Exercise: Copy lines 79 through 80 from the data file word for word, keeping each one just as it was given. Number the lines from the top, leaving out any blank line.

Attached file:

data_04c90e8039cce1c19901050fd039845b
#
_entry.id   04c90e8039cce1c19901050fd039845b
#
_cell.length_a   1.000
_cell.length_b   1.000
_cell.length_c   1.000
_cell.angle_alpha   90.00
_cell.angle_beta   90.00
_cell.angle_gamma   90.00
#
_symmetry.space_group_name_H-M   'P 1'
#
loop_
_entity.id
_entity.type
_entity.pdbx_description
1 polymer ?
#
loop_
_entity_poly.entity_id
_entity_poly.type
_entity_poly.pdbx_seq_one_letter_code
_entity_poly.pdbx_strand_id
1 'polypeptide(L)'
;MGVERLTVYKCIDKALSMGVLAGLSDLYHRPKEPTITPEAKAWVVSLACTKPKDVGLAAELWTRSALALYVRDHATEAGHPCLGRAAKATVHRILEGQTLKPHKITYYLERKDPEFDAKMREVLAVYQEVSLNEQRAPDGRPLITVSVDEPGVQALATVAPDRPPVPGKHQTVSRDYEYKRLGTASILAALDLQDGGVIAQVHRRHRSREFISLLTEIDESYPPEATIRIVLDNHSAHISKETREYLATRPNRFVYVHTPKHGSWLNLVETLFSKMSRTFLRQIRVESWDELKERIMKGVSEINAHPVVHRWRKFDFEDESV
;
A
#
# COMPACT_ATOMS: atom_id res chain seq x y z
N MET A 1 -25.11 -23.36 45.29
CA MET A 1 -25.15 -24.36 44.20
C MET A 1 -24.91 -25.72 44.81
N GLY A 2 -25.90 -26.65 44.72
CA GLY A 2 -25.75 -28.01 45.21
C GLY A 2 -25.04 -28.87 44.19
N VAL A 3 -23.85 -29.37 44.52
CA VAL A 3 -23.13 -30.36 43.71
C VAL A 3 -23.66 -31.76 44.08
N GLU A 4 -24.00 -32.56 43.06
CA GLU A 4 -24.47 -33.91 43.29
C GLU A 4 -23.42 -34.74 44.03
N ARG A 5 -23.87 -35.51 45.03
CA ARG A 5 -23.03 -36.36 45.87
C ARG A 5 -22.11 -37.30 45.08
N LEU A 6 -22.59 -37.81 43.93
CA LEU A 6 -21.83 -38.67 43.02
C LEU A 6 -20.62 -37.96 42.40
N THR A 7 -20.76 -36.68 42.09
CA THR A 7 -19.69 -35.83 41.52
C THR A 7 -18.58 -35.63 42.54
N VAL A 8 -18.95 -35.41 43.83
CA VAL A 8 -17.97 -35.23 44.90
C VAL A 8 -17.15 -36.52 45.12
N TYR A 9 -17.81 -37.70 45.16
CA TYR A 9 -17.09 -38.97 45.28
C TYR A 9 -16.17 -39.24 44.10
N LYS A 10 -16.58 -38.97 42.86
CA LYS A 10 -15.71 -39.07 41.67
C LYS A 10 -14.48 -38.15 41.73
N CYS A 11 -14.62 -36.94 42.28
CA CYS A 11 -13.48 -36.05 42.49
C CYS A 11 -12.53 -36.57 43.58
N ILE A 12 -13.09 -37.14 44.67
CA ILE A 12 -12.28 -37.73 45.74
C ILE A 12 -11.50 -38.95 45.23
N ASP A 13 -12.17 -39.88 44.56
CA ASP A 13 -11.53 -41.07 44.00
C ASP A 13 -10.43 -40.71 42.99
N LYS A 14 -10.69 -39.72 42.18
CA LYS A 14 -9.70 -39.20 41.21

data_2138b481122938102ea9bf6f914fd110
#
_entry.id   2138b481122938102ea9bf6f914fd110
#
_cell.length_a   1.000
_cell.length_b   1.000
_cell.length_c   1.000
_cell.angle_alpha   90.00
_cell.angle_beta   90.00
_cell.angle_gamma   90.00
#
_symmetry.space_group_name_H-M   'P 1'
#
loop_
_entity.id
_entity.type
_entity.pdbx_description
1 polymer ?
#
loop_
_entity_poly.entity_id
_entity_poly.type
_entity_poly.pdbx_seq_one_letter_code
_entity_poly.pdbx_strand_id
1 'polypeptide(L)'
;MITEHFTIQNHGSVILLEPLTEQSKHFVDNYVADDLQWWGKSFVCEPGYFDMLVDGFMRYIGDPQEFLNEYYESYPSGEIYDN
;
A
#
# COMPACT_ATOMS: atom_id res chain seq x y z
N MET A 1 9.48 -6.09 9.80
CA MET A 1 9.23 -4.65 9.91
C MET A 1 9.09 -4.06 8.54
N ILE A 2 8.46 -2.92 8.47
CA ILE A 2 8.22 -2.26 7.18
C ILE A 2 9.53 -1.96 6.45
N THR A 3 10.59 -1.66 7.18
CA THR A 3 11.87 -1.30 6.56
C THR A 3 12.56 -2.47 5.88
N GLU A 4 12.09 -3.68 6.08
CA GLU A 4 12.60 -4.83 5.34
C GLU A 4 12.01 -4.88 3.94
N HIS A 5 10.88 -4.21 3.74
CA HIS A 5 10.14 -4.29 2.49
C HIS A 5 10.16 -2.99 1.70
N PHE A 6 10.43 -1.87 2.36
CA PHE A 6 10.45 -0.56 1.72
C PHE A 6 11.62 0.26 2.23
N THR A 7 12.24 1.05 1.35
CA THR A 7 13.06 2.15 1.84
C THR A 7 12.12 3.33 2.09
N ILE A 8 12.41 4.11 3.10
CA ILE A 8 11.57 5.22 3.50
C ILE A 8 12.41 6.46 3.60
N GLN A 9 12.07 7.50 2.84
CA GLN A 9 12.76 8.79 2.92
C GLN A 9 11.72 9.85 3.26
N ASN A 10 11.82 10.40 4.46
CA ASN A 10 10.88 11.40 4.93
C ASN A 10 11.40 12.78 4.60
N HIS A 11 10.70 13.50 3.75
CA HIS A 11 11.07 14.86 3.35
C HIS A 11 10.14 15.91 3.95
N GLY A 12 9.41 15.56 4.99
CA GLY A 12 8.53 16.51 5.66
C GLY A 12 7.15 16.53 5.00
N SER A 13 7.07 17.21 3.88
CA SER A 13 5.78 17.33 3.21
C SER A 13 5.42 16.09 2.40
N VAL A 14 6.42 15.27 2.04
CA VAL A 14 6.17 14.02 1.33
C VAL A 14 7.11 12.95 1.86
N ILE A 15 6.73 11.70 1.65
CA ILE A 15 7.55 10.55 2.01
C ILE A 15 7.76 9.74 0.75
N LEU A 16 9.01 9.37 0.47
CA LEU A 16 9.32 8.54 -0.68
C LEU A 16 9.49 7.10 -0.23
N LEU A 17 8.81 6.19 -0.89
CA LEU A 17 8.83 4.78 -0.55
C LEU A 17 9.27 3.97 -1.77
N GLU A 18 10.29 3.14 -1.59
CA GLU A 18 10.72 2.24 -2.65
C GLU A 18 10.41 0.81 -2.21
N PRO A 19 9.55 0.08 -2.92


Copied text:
_cell.angle_alpha   90.00
_cell.angle_beta   90.00